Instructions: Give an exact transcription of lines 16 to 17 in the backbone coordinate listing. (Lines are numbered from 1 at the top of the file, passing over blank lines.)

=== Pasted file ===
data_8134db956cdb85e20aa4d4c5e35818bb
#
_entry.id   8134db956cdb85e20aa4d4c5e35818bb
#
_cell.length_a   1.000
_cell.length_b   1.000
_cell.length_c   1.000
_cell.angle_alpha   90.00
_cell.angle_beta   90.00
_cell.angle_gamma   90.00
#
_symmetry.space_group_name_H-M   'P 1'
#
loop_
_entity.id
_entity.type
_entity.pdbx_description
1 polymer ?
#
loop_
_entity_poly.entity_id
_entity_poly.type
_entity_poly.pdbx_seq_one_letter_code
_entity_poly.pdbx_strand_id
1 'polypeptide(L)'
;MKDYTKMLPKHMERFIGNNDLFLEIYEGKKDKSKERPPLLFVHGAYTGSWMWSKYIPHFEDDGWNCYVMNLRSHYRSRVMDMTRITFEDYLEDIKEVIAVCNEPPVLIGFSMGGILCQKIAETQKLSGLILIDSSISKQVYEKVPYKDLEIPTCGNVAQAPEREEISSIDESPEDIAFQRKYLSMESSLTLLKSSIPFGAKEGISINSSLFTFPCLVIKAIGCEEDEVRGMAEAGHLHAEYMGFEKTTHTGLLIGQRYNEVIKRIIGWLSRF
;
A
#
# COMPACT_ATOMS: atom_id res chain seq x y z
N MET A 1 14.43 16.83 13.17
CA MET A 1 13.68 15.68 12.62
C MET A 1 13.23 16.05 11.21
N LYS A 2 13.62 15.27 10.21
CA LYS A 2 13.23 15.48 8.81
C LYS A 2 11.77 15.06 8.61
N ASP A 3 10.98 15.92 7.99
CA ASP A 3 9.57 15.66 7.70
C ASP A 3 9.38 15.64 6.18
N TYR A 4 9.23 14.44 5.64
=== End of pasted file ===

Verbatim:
_entity.type
_entity.pdbx_description